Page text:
Nebraska mother Danielle Deaver, held her brand new, premature baby daughter last December. She watched her struggle to breathe for 15 short minutes, and then die in her arms.
Deaver's water broke late in November, just past 20 weeks' gestation. When she went to the hospital, doctors told her that it was unlikely that her baby would survive, no matter what they did. There was no therapy that would help a baby that young. The doctors explained that the lack of fluid would cause muscle tissues to shorten, affecting the baby's developing lungs. They would likely never develop beyond the 22-week point, and the baby would not be able to breathe.
After a long talk, the Deavers decided that they would like to terminate the pregnancy, rather than waiting for their daughter to be born naturally and suffer. However, in October, Nebraska recently enacted a new, stricter law that prevents abortions after the 20th week of gestation except in very specific situations where the mother's life is immediately in danger. Deaver's situation was outside the law, and there was nothing doctors could do to help her.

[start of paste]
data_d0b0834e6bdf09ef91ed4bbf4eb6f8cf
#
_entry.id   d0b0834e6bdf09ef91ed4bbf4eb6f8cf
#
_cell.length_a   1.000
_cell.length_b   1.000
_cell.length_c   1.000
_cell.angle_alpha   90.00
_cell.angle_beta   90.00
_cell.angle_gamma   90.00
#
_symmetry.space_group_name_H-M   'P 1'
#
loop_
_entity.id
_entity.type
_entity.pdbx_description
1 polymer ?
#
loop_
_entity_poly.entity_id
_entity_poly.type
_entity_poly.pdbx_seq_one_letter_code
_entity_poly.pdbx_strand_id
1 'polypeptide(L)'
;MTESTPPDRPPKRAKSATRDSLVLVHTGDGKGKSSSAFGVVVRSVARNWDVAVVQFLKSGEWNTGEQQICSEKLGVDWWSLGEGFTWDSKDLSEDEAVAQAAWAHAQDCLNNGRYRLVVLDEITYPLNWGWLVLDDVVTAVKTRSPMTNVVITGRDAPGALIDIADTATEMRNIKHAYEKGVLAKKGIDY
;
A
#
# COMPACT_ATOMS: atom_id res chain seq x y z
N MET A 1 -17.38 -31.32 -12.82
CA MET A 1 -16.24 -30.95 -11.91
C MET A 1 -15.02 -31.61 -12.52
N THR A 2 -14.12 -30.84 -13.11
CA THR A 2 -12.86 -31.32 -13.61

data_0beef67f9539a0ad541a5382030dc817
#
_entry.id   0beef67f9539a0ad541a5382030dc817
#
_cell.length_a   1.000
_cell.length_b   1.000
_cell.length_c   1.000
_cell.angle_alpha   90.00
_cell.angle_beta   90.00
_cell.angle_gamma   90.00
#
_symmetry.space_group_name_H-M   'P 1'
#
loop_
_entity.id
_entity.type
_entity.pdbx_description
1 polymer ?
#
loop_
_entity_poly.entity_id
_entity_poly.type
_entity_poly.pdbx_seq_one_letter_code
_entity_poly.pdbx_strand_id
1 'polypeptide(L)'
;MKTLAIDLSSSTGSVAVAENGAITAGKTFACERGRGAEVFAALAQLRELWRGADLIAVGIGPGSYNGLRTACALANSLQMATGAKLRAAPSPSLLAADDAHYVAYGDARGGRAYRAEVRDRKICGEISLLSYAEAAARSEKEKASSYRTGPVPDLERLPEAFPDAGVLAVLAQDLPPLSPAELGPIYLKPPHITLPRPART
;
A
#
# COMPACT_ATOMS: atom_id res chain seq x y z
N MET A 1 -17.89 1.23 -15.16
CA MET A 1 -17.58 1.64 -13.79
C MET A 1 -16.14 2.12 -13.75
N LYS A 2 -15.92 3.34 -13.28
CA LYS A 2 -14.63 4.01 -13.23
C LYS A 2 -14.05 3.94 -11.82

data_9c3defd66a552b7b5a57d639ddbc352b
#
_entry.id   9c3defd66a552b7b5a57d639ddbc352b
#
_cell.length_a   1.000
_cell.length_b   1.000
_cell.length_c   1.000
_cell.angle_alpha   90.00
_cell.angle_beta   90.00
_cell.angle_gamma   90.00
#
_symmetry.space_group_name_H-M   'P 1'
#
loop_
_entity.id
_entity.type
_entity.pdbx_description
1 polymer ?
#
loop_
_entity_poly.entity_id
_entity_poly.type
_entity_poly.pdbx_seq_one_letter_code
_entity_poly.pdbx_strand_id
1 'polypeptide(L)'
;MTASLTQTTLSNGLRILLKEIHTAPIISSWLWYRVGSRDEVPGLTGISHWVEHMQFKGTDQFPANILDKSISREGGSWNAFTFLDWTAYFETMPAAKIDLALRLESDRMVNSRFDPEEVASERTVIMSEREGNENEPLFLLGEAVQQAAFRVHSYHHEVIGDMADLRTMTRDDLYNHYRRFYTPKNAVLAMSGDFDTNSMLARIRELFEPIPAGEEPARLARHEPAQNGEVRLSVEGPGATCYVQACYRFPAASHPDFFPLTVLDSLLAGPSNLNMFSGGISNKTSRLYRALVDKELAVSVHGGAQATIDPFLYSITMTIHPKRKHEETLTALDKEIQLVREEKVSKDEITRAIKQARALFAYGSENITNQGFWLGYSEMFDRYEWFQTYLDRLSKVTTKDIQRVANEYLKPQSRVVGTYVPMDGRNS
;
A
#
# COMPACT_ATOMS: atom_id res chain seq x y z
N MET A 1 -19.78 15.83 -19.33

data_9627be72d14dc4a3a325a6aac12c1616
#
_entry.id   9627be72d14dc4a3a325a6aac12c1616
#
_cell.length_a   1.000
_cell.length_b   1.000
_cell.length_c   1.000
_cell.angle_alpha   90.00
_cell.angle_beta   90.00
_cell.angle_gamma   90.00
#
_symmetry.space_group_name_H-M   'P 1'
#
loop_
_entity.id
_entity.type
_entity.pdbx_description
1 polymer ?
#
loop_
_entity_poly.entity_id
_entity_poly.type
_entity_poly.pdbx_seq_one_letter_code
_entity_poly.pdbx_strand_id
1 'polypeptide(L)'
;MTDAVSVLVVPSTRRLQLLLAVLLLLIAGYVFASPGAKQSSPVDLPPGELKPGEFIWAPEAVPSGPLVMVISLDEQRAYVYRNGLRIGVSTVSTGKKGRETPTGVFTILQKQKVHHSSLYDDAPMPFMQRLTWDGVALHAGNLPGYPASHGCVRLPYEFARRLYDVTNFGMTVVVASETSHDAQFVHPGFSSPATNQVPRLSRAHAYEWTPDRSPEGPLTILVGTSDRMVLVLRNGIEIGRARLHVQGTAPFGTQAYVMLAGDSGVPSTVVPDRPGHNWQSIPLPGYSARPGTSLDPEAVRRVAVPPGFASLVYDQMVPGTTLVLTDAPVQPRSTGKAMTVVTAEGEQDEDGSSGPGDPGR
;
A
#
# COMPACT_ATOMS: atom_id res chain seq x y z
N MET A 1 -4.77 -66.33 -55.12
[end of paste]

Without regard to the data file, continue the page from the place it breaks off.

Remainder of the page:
The Deavers were sent home to wait. Eight days later, contractions started, and Deaver delivered a beautiful, 1 lb. 10 oz. little girl named Elizabeth. She was physically perfect, but born too early to survive, even with medical help. And so they held her and waited.
Today the Deavers are speaking out. Although the law can protect babies, it also can hurt women who are in unique situations like Deaver's. She believes that no family should have to go through what they went through. The new law is based on research that shows that babies past 20 weeks' gestation can feel pain because their nerves are developed enough. But Deaver thinks that it doesn't take into account unusual and heart-wrenching situations like her own.
What do you think about Nebraska's new law?
To view the video of the Deavers' story, visit Being Pregnant